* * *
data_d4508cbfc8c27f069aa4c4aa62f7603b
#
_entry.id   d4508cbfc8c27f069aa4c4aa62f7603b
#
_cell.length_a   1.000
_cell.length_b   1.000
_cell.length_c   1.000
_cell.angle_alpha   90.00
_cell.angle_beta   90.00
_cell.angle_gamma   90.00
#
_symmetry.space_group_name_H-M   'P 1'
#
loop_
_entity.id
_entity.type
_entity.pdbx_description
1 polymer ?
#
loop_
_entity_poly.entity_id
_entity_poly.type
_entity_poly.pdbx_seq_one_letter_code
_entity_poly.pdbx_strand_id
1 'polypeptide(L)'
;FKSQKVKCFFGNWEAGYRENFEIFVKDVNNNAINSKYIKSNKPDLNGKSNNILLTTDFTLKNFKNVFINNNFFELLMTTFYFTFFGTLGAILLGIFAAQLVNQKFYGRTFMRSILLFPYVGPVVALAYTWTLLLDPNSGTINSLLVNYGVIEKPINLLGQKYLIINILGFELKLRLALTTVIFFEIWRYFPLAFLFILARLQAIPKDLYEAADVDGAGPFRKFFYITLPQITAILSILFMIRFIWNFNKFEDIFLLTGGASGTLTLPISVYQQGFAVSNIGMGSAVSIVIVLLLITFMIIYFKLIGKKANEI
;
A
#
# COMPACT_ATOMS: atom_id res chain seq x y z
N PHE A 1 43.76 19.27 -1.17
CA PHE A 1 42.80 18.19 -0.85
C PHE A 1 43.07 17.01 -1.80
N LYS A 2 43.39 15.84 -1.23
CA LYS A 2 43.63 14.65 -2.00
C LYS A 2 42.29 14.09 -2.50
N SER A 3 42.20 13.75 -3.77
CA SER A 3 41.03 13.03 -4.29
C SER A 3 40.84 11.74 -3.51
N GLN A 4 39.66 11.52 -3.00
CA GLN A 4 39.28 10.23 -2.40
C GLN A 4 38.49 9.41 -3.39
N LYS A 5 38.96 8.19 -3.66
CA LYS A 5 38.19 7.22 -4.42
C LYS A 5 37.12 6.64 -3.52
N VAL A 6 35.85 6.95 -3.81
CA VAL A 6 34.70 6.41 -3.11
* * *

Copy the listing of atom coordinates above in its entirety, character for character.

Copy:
data_d4508cbfc8c27f069aa4c4aa62f7603b
#
_entry.id   d4508cbfc8c27f069aa4c4aa62f7603b
#
_cell.length_a   1.000
_cell.length_b   1.000
_cell.length_c   1.000
_cell.angle_alpha   90.00
_cell.angle_beta   90.00
_cell.angle_gamma   90.00
#
_symmetry.space_group_name_H-M   'P 1'
#
loop_
_entity.id
_entity.type
_entity.pdbx_description
1 polymer ?
#
loop_
_entity_poly.entity_id
_entity_poly.type
_entity_poly.pdbx_seq_one_letter_code
_entity_poly.pdbx_strand_id
1 'polypeptide(L)'
;FKSQKVKCFFGNWEAGYRENFEIFVKDVNNNAINSKYIKSNKPDLNGKSNNILLTTDFTLKNFKNVFINNNFFELLMTTFYFTFFGTLGAILLGIFAAQLVNQKFYGRTFMRSILLFPYVGPVVALAYTWTLLLDPNSGTINSLLVNYGVIEKPINLLGQKYLIINILGFELKLRLALTTVIFFEIWRYFPLAFLFILARLQAIPKDLYEAADVDGAGPFRKFFYITLPQITAILSILFMIRFIWNFNKFEDIFLLTGGASGTLTLPISVYQQGFAVSNIGMGSAVSIVIVLLLITFMIIYFKLIGKKANEI
;
A
#
# COMPACT_ATOMS: atom_id res chain seq x y z
N PHE A 1 43.76 19.27 -1.17
CA PHE A 1 42.80 18.19 -0.85
C PHE A 1 43.07 17.01 -1.80
N LYS A 2 43.39 15.84 -1.23
CA LYS A 2 43.63 14.65 -2.00
C LYS A 2 42.29 14.09 -2.50
N SER A 3 42.20 13.75 -3.77
CA SER A 3 41.03 13.03 -4.29
C SER A 3 40.84 11.74 -3.51
N GLN A 4 39.66 11.52 -3.00
CA GLN A 4 39.28 10.23 -2.40
C GLN A 4 38.49 9.41 -3.39
N LYS A 5 38.96 8.19 -3.66
CA LYS A 5 38.19 7.22 -4.42
C LYS A 5 37.12 6.64 -3.52
N VAL A 6 35.85 6.95 -3.81
CA VAL A 6 34.70 6.41 -3.11